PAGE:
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United States. Office of Indian Affairs / Annual report of the commissioner of Indian affairs, for the year 1879
([1879])

Reports of agents in Montana,   pp. 89-100 PDF (5.6 MB)


Page 94

94 
REPORTS OF AGENTS IN MONTANA. 
CONCLUSION. 
The Indians are provided with the authorized ration every week that they
are here 
to receive it; their grievances have in the main been removed; they are urged
to 
adopt the modes of civilization; they are treated as men and women-human
beings- 
and are taught that the only road to prosperity and happiness lies over the
path of 
civilization and industry. 
I am, very respectfully, your obedient servant, 
A. R. KELLER, 
United Stat8 Indian Agent. 
The CoMIMIssIoNER OF INDIAN AFFAIRS. 
FLATHEAD AGENCY, MONTANA, 
August 12, 1879. 
SIR: The Flathead res! rvation, consisting of 1,433,606 acres of land, a
large portion of 
which being well adapted to agricultural pursuits and grazing purposes, is
dotted every- 
where with Indian farms and habitations, where heavy crops of wheat, besides
other 
grains and vegetables, are raised ; and the past year shows a steady increase
in the 
number of Indians thus engaged in civilized pursuits. The fact is beginning
forcibly 
to dawn upon them that food and raiment must be obtained from mother earth,
and 
slowly, but surely, they are advancing step by step in agricultural pursuits.
But they 
need encouragement and assistance in the way of implements of labor, a supply
of 
which should always be at the agent's command, so that when an Indian is
induced to 
fence in a farm he can be assisted. I Such a line of policy in a few years
would put 
every head of a family upon a permanent home, and from past experience I
find that 
the Indian who has once tasied the benefits of civilizing pursuits becomes
anxious and 
ambitious to extend his operations, increase his herds, and surround his
family with 
the comforts of life. 
By reference to accompanying statistics it will be seen that an estimate
of some 
20,000 bushels of wheat, 4,000 bushels of oats, besides large quantities
of potatoes, 
turnips, and other vegetables has been made of the product of the reservation
during 
this season, which is a large increase over last year. 
EDUCATION. 
Tho establishment last year of a boarding and industrial school for boys
and girls 
on this reservation was a most judicious step, but the fund for feeding and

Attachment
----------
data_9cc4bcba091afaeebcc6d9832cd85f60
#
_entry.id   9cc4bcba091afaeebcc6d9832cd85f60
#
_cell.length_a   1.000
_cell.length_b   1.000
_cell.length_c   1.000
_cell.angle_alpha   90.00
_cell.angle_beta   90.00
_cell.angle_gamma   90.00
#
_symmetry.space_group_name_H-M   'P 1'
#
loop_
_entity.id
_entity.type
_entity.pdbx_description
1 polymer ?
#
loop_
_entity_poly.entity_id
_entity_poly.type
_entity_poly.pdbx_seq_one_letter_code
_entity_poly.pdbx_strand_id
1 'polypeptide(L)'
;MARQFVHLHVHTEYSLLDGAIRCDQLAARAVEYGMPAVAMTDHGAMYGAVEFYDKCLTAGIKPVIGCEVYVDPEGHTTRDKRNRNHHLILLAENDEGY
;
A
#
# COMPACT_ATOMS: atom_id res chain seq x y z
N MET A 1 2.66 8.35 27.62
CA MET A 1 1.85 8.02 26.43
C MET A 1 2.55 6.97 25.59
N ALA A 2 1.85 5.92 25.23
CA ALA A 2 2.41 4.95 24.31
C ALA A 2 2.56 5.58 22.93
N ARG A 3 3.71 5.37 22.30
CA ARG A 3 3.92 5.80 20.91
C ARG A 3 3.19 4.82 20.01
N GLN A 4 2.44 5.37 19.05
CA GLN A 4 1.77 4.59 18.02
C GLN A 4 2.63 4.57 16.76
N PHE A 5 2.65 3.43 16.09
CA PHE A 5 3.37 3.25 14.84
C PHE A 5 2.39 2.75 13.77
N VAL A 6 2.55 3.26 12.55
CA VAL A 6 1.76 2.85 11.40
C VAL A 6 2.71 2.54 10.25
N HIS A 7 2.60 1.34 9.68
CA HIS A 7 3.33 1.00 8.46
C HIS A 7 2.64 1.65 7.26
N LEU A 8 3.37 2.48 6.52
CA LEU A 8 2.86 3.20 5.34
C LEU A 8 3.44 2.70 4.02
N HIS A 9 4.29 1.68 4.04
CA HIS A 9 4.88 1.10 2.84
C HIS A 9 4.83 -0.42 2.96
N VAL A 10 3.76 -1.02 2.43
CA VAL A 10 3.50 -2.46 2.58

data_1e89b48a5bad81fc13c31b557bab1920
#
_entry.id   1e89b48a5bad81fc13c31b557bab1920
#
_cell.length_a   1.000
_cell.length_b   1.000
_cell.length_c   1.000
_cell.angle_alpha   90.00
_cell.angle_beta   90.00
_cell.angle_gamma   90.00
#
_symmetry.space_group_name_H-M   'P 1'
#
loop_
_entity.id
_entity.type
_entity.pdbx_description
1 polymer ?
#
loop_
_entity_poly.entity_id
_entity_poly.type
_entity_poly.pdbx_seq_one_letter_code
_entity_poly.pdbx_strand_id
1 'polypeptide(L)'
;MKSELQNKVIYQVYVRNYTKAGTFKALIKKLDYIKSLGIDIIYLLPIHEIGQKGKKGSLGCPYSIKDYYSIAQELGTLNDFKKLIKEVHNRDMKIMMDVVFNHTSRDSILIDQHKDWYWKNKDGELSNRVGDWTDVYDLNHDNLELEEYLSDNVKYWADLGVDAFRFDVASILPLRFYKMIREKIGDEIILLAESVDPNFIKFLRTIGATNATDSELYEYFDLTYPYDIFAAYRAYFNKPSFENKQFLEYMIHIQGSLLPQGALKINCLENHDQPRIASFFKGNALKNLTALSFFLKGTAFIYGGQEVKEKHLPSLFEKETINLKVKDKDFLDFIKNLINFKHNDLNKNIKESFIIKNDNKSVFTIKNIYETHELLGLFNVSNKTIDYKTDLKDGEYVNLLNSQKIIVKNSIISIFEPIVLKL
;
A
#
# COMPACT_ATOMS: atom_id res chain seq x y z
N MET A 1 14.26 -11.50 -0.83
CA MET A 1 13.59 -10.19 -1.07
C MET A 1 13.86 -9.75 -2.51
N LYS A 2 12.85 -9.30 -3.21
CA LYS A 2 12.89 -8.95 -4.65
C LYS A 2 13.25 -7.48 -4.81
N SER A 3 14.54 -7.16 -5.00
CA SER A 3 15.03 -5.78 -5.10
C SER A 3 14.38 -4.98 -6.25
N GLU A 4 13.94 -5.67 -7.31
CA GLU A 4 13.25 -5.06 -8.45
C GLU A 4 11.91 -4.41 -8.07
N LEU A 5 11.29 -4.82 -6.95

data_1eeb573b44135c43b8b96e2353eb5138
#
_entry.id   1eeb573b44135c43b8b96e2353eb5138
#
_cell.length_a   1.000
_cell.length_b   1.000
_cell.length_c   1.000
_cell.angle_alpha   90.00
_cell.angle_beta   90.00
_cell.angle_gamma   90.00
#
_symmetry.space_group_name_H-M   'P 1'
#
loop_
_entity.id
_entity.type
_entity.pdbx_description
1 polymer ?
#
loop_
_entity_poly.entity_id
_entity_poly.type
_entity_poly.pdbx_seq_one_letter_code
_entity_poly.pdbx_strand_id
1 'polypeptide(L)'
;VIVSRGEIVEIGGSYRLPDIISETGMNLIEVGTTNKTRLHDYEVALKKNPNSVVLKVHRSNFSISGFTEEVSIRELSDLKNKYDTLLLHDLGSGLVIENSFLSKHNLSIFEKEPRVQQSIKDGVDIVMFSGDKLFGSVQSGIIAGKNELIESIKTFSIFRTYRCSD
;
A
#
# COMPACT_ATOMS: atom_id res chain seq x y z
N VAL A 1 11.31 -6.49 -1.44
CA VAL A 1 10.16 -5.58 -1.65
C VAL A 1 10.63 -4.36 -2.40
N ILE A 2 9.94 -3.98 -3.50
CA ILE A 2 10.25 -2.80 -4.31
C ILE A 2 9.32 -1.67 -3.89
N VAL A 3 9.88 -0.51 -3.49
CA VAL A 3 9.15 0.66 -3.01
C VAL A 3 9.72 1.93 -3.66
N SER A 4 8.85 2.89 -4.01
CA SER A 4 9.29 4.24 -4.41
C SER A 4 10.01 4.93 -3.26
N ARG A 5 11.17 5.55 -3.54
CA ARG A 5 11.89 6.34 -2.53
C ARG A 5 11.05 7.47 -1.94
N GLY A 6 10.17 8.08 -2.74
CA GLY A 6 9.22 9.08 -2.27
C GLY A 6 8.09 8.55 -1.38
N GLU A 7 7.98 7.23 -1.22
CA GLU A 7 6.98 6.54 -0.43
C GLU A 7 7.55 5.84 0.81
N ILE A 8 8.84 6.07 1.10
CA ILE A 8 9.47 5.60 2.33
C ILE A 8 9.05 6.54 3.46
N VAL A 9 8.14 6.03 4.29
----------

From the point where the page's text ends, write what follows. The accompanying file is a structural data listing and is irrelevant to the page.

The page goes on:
clothing 
the children is altogether too small, as the desire among parents for the
education of 
their children is so general that the number far exceeds the amount appropriated
to 
provide for them. The school is in a flrisbing condition, and under the present
man- 
agement of the Sisters of Charity, who have competent teachers for boys in
field, 
mills, and shops, as well as the school-room, the children are making rapid
progress. 
A printing-office is also in operation tit the mission, where one of the
boys receives 
instructions in the art of printig. A dictionary of the Kalispel or Flathead
Indian 
language, compiled by the missionaries of the Society of Jesus, containing
640 pages, 
has just been completed at this office, and in order to show its character
I copy the 
following preface from its pages: 
The design of the present work is to aff)rd assistance in the study of the
language, mainly to those 
who have dedicated themselves to the teaching and regeneration of these Indian
tribes. 
The method of classifying the Indian words according to their etymology,
or udedr the roots from 
-which they originate, though frauglit with no little difficulty to the unlearned,
has, however, been 
pursued, and by many advised, as the only proper one in view of the highly
educated character of the 
missionaries for whose perusal the work is intended. 
That a better order, a better diction, and a better typographical dress could
have been made use of, 
is freely acknowledged by the author, who labored under no inconsiderable
difficulties to bring this 
edition, such as it is, to consummation, and he hopes that others, availing
themselves of his labor, may 
correct the many blunders, and giveit that finish of which the language is
capable. 
The author owes much to the manuscript dtctionary of Rev. G. Mengarini, who,
first of all the 
Jesuit missionaries, posesed himself of the genius of this languae, and besides
speaking it with the 
I)erfection of a native Indian, reduced it also to the rules of a grammar.
The abbreviations used inthe dictionary seem plain enough without further
explanation. 
The Arabic numbers between parentheses refer to the difforeat conjugations,
which will be found in 
the appendix. 
SAINT IGNATIUS MISSION, M. T., July 31, 1S79. 
MISSIONARY LAB RS. 
All of the Indians of this reservation are brought under the influence of
religion and 
are practical Caiholics. Polygamy is punished as a crime by tribal law, and
the mar- 


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